Owning a Café Racer these days is something you can be proud of. After all, Café Racers as we know them today are thought of in high regard. They are the legendary bikes that created a revolution in the motorcycle scene of the 1960’s… but their legendary status was not always so certain.
The term “Café Racer” was originally a derogatory reference to describe riders who cared more about style than they did about substance. These riders would buy these motorcycles only because they looked good parked in front of a Café. They would take a seat at a table outdoors drink their and admire the scenery. Once they had sufficiently make their presence known, they would hop on their bikes and “race” to the next café. They were not riders obsessed with power and cornering… they were dedicated to style and a way of life. When their detractors started calling them “Café Racers” they embraced the title because they couldn’t deny its accurate description.
The bikes they rode were lightweight, ergonomic and had minimal bodywork. Part of their signature style was the low clip-on handlebars, which allowed riders to “tuck in” to the bike and minimize wind resistance. Despite the fact that the Café Racers were not breaking any land speed records and did not want to, they had a look and feel that embodied forward motion.
The Café Racers movement eventually took to buying stock motorcycles and stripping them down to fit their minimalist style and adding the handlebars they wanted. European manufactures were quick to take notice and started making “Café” versions of their standard production bikes. By the mid 70’s Moto Guzzi, Honda and even Harley Davidson began manufacturing and marketing factory built Café Racers to satisfy the growing trend. Eventually the term “Café Racer” lost its derogatory connotation and became a descriptor for a certain style of motorcycle.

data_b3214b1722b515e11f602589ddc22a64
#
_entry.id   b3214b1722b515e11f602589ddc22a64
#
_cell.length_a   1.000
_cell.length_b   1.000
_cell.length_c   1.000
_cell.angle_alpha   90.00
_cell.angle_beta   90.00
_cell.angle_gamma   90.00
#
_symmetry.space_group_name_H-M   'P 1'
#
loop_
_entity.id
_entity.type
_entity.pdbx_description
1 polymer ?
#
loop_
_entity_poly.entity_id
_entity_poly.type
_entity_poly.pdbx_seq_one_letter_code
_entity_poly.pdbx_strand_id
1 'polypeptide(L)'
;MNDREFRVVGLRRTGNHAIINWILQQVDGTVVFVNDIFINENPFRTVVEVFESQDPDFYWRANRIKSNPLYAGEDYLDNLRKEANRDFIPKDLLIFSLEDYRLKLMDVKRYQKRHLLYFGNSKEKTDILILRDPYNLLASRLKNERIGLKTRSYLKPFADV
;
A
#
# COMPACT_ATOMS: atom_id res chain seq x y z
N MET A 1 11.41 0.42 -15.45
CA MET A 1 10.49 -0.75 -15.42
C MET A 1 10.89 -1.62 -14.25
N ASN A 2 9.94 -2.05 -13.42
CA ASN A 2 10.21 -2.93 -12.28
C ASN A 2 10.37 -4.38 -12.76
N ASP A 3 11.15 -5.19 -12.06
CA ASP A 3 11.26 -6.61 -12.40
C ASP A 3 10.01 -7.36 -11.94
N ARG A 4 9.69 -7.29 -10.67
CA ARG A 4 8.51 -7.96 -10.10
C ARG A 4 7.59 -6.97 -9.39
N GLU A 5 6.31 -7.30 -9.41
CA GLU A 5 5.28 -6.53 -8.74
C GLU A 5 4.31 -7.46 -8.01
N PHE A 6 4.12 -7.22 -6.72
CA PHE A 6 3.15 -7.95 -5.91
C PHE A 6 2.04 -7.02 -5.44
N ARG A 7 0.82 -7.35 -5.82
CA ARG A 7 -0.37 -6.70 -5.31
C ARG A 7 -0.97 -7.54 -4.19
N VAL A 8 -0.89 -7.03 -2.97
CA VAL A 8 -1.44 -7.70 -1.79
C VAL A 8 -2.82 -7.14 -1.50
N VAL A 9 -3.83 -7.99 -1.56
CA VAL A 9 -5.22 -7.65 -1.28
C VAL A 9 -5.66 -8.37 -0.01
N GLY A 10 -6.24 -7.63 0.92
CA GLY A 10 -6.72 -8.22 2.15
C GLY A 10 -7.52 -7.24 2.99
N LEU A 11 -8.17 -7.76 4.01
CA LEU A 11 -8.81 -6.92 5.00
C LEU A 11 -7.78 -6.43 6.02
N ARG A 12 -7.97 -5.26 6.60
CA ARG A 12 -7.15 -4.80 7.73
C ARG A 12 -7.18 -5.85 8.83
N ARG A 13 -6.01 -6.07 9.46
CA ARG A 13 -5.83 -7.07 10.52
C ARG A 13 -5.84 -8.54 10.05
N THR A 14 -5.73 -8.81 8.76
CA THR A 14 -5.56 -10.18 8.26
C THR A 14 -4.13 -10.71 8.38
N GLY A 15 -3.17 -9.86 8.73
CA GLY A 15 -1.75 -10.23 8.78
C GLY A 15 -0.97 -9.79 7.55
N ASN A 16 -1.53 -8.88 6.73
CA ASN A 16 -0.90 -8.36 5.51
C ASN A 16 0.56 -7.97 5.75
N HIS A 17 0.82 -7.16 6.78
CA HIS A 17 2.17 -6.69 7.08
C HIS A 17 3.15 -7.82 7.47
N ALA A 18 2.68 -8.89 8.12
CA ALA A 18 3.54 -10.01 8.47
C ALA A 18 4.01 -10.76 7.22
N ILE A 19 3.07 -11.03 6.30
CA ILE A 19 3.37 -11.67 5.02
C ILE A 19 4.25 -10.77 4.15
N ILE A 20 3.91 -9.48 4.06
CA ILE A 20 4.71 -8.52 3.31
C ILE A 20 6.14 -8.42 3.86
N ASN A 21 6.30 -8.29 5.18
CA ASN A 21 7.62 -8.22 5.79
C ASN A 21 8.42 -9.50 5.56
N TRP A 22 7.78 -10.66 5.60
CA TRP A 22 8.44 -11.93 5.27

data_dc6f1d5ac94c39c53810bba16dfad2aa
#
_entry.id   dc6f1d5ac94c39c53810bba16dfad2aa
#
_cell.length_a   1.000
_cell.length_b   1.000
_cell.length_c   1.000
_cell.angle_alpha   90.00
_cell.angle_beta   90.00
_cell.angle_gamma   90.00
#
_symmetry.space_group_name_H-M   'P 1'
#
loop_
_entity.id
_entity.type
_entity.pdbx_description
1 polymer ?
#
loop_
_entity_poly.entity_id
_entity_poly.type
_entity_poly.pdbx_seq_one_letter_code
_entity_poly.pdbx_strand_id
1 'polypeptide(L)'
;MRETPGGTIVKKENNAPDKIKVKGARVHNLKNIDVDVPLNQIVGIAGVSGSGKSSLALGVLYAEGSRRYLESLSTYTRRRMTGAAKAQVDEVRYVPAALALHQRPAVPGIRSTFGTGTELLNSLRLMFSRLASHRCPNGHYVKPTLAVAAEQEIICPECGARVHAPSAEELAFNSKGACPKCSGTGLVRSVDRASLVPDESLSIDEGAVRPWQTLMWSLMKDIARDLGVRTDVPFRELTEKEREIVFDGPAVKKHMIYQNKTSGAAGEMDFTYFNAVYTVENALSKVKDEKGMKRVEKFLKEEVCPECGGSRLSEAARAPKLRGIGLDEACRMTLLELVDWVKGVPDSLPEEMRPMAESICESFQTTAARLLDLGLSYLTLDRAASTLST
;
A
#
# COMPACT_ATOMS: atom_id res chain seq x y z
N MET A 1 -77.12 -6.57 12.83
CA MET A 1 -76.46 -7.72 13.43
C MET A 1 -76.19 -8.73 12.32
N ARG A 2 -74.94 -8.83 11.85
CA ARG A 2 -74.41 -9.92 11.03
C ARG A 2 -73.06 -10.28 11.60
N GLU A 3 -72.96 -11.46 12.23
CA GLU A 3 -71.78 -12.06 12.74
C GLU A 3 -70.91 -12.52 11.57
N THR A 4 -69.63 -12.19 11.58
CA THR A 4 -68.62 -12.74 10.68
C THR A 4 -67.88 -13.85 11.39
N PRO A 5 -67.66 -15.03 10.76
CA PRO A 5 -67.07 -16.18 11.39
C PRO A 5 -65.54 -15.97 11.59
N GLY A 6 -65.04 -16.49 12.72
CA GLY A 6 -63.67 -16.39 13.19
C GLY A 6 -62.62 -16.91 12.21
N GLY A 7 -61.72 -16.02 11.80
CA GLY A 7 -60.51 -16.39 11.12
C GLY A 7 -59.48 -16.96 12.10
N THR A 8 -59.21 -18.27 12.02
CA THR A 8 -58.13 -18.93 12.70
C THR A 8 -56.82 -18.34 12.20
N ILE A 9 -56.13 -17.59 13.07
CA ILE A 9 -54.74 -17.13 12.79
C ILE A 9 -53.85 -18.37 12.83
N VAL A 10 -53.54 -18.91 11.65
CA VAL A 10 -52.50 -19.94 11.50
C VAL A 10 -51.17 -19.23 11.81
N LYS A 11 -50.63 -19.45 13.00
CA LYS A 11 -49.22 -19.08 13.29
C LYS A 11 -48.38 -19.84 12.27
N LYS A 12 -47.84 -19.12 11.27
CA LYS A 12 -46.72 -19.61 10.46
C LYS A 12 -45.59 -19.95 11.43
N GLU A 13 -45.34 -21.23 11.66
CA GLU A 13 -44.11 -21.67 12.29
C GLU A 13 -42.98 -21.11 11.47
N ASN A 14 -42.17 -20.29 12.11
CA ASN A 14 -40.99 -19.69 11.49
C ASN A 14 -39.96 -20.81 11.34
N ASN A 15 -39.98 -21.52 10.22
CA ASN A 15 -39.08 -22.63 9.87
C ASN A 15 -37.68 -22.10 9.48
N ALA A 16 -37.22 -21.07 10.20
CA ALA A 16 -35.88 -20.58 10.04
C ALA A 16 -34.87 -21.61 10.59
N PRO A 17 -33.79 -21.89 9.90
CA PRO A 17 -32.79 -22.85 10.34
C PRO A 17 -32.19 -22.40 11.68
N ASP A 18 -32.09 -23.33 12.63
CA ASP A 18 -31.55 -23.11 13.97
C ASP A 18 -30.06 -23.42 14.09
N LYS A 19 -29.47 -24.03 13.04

When the 80’s rolled around a new style took hold of the motorcycle community. The Kawasaki GPZ900R also known as the Ninja 900 became the king of its time. The Ninja series ushered in the era of the sport bike. These bikes were built for speed and their riders were not much for coffee. By the time Tom Cruise appeared in Top Gun riding a Ninja, no one was thinking about Café Racers anymore. The focus turned to quickness and riders had to be decked out in leather and giant helmets to protect themselves from the pavement if anything went wrong. The Café Racer style motorcycles lost the appeal they once had and simply became old bikes.
It wasn’t until 2006 that Ducati decided to take their 1973 750 Sport and use it as inspiration to build a modern day Café Racer. The Ducati Sport Classic had the look and feel of a classic lightweight single-seat Café Racer but with the reliability of a modern bike. In 2006 Ducati was known for its high performance bikes and there wasn’t much demand for a throwback Café Racer. Due to poor sales Ducati had to discontinue the Sport Classic in 2009… but then something unexpected happened.
In 2010 Disney released a sequel to their 1982 sci-fi epic Tron. In Tron Legacy (2010) the opening scenes features the film’s leading character riding the discontinued Ducati Sport Classic while evading a police motorcycle. The pure style of the throwback Ducati on the big screen sparked a sudden demand for a Café Racer resurgence.
Ever since the Café Racer resurgence has taken hold, Café inspired bikes with modern technology keep rolling off the factory production lines. Instagram even has its own Café Racer hero… The Suited Racer (@thesuitedracer) whose identity is unknown but rumor has it he lives here in Miami.
“The Distinguished Gentleman’s Ride” is an annual worldwide event for dapper Café Racers riding Café Racers (and classic bikes) to raise money for Men’s Health. To date it has raised millions and isn’t slowing down.
As a potential investment Café Racers are still full of upside. Unlike their four-wheel vintage counterparts, Café Racers from the 1960’s and 70’s in restoration-ready condition do not command astronomically high prices. It you have the mechanically wherewithal and the time you can get into a vintage Café Racer relatively cheap and come out ahead.